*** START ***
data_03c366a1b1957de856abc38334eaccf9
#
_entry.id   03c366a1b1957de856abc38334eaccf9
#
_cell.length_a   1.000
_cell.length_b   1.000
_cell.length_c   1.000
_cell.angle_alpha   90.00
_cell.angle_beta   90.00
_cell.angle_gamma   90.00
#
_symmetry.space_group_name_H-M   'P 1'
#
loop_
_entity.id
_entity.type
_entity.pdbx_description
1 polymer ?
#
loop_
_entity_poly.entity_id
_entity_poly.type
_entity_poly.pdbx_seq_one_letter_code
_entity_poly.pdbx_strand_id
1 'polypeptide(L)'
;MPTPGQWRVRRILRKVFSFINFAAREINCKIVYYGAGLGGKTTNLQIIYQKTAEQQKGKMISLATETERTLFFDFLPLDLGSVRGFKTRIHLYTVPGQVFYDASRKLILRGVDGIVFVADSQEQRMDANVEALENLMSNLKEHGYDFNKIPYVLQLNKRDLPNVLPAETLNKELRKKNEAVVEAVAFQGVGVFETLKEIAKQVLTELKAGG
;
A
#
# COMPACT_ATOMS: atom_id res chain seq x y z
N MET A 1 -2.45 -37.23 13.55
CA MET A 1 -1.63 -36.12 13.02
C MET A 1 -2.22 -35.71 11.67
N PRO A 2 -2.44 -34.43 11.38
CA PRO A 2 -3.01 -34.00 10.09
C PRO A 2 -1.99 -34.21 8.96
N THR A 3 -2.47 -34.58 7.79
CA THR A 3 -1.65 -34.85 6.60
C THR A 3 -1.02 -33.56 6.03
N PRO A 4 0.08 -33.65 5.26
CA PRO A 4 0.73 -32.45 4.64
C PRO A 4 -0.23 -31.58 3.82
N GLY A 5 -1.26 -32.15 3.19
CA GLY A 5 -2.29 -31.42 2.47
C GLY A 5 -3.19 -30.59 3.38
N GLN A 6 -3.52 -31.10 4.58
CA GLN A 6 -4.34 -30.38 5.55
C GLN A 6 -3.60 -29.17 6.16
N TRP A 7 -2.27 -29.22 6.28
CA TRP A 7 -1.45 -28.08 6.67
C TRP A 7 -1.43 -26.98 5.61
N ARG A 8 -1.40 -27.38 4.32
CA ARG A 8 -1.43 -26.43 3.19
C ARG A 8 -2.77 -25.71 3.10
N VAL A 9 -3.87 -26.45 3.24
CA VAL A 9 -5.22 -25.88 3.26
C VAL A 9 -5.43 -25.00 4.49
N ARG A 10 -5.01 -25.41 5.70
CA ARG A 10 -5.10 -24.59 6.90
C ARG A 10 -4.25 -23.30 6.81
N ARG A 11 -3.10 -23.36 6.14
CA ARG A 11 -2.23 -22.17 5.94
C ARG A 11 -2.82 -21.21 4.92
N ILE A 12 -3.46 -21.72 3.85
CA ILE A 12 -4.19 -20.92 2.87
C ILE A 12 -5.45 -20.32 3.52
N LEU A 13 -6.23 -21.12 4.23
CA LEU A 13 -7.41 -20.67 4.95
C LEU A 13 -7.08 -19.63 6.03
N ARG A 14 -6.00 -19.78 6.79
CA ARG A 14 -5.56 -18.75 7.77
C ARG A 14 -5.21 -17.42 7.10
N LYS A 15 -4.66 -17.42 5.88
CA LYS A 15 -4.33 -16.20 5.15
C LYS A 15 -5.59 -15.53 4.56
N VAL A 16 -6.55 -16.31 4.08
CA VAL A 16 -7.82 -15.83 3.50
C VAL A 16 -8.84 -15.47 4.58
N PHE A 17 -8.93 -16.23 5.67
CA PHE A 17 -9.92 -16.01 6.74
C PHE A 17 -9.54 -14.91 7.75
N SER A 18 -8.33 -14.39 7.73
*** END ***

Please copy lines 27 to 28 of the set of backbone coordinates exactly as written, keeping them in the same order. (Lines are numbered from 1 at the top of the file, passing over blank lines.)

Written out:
;
A